Because it is “presumed that a marriage will include a Mass,” that means that the SSPX Mass “per se is not… viewed by the Holy See as being harmful to souls,” Murray noted.

The canon lawyer also stressed that dioceses are inviting SSPX priests to offer Masses in their churches, and have been invited into diocesan churches for various other reasons. He recalled that a decade ago, SSPX priests were welcomed into St. Peter’s Basilica, where they offered Mass at the altar of St. Pius X.

More recently, SSPX Bishop Bernard Tissier de Mallerais administered the Sacrament of Confirmation and offered a Pontifical Traditional Latin Mass at a Catholic Church in the Diocese of Orlando, Florida in October, with permission from the local bishop.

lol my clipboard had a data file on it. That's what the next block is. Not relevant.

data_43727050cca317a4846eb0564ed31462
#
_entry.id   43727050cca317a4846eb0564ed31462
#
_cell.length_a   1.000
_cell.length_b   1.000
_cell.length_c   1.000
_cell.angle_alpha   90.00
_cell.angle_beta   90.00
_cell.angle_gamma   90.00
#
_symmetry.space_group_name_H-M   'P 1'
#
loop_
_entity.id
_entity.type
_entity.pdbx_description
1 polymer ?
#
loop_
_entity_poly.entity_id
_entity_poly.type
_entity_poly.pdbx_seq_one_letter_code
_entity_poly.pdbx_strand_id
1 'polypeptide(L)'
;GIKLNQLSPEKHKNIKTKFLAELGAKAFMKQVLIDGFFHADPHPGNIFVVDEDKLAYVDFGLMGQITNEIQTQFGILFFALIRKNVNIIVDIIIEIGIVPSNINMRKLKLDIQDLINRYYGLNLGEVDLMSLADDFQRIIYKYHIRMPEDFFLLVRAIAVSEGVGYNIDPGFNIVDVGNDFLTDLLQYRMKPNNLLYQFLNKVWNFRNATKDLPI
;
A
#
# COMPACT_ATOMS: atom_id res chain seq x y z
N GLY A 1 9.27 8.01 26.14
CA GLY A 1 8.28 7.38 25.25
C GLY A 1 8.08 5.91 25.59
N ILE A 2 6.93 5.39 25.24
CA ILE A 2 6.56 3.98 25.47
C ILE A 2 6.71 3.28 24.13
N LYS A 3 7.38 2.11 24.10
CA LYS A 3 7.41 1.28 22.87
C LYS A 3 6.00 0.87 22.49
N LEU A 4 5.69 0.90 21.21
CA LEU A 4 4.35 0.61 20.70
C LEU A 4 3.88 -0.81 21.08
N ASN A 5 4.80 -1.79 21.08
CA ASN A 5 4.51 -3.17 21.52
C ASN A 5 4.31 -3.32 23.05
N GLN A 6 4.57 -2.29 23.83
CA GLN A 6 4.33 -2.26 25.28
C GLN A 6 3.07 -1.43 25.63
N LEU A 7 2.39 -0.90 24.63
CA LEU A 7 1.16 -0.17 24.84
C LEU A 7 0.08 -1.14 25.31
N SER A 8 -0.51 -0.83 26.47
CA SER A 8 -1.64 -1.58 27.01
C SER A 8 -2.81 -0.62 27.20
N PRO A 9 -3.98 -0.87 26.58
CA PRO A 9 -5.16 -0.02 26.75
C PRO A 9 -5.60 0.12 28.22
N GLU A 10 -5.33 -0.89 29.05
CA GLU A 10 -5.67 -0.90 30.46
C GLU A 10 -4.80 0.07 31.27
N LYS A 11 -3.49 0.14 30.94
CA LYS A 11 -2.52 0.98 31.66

Murray also cited a demonstration of the SSPX’s recognition of Rome’s authority.

“We also get reports… [that] if an SSPX priest commits canonical offenses, that the leadership of the SSPX, with the agreement of the Dicastery for the Doctrine of the Faith (DDF), presents canonical cases for judgment of those priests for their possible removal from the priesthood,” said Murray.

“If they’re operating in a cooperative way with the DDF to enforce canon law, then even though there’s no formal agreement over regulation of their activities within the Church, there is partial agreement and there’s a recognition of this.”

Murray went on to address the question of whether a Catholic can fulfill their Sunday obligation by attending an SSPX Mass, clarifying that “The answer is yes, because it is a Catholic valid Mass.”